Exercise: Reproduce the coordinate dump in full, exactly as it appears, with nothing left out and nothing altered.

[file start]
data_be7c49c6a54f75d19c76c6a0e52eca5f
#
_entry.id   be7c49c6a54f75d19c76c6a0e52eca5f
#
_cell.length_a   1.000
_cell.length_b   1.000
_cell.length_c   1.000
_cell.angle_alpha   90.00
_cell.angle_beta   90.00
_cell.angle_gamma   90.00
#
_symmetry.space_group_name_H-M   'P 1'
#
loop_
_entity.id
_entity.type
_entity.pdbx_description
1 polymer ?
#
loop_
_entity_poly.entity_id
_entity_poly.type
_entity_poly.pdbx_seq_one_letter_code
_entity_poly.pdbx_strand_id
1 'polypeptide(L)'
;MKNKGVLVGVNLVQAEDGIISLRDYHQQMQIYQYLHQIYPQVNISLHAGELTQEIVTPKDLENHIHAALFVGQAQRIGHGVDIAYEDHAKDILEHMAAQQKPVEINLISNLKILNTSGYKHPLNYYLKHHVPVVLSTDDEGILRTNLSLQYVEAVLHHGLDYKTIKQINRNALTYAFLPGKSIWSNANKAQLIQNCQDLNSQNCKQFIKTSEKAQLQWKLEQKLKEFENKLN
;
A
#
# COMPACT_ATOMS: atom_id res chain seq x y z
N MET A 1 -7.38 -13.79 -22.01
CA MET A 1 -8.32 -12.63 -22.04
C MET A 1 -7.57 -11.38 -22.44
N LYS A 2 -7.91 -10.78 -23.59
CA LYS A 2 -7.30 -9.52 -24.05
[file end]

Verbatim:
data_be7c49c6a54f75d19c76c6a0e52eca5f
#
_entry.id   be7c49c6a54f75d19c76c6a0e52eca5f
#
_cell.length_a   1.000
_cell.length_b   1.000
_cell.length_c   1.000
_cell.angle_alpha   90.00
_cell.angle_beta   90.00
_cell.angle_gamma   90.00
#
_symmetry.space_group_name_H-M   'P 1'
#
loop_
_entity.id
_entity.type
_entity.pdbx_description
1 polymer ?
#
loop_
_entity_poly.entity_id
_entity_poly.type
_entity_poly.pdbx_seq_one_letter_code
_entity_poly.pdbx_strand_id
1 'polypeptide(L)'
;MKNKGVLVGVNLVQAEDGIISLRDYHQQMQIYQYLHQIYPQVNISLHAGELTQEIVTPKDLENHIHAALFVGQAQRIGHGVDIAYEDHAKDILEHMAAQQKPVEINLISNLKILNTSGYKHPLNYYLKHHVPVVLSTDDEGILRTNLSLQYVEAVLHHGLDYKTIKQINRNALTYAFLPGKSIWSNANKAQLIQNCQDLNSQNCKQFIKTSEKAQLQWKLEQKLKEFENKLN
;
A
#
# COMPACT_ATOMS: atom_id res chain seq x y z
N MET A 1 -7.38 -13.79 -22.01
CA MET A 1 -8.32 -12.63 -22.04
C MET A 1 -7.57 -11.38 -22.44
N LYS A 2 -7.91 -10.78 -23.59
CA LYS A 2 -7.30 -9.52 -24.05